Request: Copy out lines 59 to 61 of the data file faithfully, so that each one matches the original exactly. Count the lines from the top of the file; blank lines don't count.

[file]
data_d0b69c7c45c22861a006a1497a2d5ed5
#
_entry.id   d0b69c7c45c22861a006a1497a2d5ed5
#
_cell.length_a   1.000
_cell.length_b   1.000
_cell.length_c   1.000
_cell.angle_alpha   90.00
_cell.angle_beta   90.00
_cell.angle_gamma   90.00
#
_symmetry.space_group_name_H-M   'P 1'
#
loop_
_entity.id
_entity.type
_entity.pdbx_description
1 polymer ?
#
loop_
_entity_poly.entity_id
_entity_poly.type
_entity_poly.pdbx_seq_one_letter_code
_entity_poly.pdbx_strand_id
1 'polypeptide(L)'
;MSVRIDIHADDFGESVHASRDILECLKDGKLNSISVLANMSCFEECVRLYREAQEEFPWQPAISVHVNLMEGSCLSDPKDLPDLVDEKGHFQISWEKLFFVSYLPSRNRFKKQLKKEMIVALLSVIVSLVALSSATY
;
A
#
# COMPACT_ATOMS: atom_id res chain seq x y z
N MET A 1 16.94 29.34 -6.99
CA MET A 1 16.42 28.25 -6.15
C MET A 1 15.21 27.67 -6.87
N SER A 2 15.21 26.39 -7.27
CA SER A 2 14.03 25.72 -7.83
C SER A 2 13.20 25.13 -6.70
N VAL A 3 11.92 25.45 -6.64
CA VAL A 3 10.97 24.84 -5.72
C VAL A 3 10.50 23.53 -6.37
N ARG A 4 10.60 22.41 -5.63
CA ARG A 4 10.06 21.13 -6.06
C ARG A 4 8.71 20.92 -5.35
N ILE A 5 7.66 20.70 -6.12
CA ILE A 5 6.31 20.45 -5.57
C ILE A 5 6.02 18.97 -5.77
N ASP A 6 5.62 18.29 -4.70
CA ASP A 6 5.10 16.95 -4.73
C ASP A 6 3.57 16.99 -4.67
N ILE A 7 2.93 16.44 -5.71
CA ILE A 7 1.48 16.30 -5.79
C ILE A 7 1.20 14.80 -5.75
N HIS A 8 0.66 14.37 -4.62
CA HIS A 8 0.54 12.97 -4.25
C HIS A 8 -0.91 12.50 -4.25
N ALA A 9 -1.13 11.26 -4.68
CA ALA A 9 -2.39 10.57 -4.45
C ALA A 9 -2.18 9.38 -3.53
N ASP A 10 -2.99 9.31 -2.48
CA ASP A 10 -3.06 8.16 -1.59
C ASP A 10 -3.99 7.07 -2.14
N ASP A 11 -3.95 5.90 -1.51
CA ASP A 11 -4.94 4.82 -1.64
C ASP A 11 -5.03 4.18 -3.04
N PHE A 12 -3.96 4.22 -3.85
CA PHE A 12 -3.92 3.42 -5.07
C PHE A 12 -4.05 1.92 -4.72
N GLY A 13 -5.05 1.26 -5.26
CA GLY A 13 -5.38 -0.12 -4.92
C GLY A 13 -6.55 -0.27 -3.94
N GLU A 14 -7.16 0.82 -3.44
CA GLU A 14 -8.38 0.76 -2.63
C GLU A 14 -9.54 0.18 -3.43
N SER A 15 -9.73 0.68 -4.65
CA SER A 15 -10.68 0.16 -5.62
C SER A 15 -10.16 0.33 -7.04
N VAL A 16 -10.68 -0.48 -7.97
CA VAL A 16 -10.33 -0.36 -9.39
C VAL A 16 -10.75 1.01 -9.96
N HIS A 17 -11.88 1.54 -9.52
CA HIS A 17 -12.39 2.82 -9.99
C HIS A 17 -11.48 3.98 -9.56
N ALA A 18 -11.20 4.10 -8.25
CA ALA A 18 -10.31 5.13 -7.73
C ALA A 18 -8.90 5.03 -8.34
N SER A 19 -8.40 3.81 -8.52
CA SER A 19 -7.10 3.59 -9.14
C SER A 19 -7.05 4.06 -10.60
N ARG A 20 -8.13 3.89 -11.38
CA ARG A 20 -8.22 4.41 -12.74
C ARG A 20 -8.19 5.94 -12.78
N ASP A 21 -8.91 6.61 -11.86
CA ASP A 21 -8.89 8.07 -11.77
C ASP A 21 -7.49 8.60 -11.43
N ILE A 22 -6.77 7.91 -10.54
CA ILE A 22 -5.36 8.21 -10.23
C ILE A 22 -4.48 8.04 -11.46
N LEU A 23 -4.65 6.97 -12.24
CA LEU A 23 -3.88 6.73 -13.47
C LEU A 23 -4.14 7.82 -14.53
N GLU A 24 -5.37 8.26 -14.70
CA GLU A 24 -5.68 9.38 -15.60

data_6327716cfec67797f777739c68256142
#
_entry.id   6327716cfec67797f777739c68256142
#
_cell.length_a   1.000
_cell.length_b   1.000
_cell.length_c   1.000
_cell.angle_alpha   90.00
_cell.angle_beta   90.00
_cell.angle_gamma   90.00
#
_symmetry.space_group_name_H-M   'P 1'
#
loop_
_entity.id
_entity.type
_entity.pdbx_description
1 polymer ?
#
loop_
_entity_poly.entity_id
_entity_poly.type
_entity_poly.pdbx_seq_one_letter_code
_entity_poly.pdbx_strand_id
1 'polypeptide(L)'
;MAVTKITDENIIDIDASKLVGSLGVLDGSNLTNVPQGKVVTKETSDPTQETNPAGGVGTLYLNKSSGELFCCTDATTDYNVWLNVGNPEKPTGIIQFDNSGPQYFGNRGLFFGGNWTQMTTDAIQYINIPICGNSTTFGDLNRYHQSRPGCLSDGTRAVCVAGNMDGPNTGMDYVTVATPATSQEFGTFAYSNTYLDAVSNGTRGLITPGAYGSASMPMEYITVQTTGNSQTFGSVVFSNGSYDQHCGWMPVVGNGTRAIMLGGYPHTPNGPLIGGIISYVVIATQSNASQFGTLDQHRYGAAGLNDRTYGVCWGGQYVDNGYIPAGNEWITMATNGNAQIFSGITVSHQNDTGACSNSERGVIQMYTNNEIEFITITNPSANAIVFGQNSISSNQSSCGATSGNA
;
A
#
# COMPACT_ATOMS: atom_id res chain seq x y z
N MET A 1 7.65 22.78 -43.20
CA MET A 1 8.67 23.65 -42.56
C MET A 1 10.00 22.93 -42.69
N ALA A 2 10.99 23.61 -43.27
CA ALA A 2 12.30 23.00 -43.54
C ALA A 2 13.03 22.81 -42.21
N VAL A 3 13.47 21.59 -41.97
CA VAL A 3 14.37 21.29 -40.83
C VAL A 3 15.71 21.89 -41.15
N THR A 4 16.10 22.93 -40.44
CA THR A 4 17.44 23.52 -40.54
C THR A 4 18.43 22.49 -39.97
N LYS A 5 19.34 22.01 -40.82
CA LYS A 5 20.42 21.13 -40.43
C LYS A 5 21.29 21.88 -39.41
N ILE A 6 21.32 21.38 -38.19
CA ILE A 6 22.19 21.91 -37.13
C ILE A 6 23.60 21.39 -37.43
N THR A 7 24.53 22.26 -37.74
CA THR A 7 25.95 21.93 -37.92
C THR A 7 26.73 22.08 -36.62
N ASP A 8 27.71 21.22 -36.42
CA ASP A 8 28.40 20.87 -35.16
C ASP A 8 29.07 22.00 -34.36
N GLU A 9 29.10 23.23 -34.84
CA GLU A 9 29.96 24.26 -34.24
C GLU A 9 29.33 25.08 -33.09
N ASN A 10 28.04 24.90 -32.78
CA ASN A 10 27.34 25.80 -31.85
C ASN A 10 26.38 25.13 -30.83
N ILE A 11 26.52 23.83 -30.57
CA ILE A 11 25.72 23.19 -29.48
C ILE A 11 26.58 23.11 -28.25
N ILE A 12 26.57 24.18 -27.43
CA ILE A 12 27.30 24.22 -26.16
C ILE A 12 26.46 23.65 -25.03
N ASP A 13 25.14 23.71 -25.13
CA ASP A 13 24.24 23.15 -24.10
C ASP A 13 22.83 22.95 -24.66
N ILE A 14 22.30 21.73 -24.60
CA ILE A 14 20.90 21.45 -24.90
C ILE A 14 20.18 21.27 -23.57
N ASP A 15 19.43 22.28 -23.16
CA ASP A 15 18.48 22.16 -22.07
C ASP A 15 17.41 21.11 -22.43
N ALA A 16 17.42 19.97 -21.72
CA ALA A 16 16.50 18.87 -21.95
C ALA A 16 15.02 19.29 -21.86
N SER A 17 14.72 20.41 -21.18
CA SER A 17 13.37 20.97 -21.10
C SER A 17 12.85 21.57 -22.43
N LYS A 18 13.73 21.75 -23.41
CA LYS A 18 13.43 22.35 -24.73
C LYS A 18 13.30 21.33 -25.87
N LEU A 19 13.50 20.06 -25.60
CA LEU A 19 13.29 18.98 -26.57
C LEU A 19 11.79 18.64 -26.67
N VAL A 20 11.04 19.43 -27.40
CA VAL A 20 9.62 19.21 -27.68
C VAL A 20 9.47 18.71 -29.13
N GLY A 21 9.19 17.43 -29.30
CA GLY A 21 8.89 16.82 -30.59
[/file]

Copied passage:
CA ASP A 10 -3.06 8.16 -1.59
C ASP A 10 -3.99 7.07 -2.14
N ASP A 11 -3.95 5.90 -1.51